I also often try out material on stage or in the recording studio before I commit it to print. All this is to say, you may recognize some of these stories in whole or in part.

For the purposes of this book I have tuned a few things. For one, I've restored a lot of gerunds. Folksiness tends to play better on the ear than the eye, and even then I've been known to overdo it. For the most part I've also stripped out certain prefatory and referential comments that become repetitive or make little sense outside the show. That said, I've left in quite a few
es, as in, “So, anyways … ,” as that is just the way we talk around here.

Not every
Tent Show Radio
monologue made the cut, and rather than run them in order of their original broadcast, I grouped them in loosely thematic clusters. You can read the book backward if you wish. Or scattershot. I've navigated much of my life in exactly that manner.

I hope you enjoy the pieces. And I hope you enjoy the radio show. But most of all I hope one day you have a chance to enjoy a show inside the Big Top itself. If you have the desire and constitution, I recommend you arrive early and hike to the top of Mount Ashwabay. Don't look back until you're all the way up there where the skiers unload from the lift. Then turn, and you will see the picture I try to paint every single time I introduce
Tent Show Radio
: the tent, plopped high atop the land like an Alice in Wonderland pearl-gray-and-blue-striped mushroom, a benevolent psychedelic aberration amidst swathes of verdant green sloping to a backdrop of Great Lakes blue, the distant water dappled by a scatter of treasured islands.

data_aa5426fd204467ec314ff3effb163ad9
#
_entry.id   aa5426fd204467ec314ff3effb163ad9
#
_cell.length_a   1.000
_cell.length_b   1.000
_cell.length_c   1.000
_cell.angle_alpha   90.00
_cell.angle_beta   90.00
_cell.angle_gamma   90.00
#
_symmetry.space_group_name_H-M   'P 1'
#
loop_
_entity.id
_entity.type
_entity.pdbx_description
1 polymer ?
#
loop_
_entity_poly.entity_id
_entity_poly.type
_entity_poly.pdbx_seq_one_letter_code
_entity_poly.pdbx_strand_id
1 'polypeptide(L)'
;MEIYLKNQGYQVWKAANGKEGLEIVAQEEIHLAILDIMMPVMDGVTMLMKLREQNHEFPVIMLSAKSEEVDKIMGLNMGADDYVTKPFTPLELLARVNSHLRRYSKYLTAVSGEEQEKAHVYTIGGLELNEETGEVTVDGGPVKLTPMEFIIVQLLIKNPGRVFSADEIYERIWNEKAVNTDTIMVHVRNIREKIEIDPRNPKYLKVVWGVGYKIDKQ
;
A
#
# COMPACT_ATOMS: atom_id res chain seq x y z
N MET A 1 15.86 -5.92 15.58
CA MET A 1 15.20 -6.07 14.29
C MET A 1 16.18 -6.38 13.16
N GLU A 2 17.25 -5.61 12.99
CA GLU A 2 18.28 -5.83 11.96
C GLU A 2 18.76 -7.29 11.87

What a place to see a show.


One of the great freedoms of the
Tent Show Radio
format is that I am allowed to ramble on about whatever comes to mind: oddly shod loggers, my last cup of coffee, love and lost fingers, useful cheaters, gratitude, and guys who get gozzled.

Also, timeless infinity.

And Victoria's Secret.

In the same essay.


Lately I have been contemplating the cosmos, which is to say standing out behind the chicken coop after battening the hatches for the evening and staring at the stars. You can see the stars pretty good out back of the coop if you look down the ridge, where there's nothing but one mercury vapor farm yard light in the distance. If you look off to the north you won't see quite as many stars because someone built a big house off that way and put up their own faux vintage streetlights to line the driveway and then additionally surrounded the house with a row of halogens apparently uprooted from the runway at Chicago's O'Hare airport. No sense building a place like that if folks can't admire it all night long, I guess. And then off to the northwest, well, it's tough to see any stars at all because the horizon is always gauzy white from the glow of the parking lot lights over at the mall. It can be odd sometimes, standing in the pig pen knowing you're less than ten minutes from the fall collection at Victoria's Secret.

BOOK: From the Top
6.96Mb size Format: txt, pdf, ePub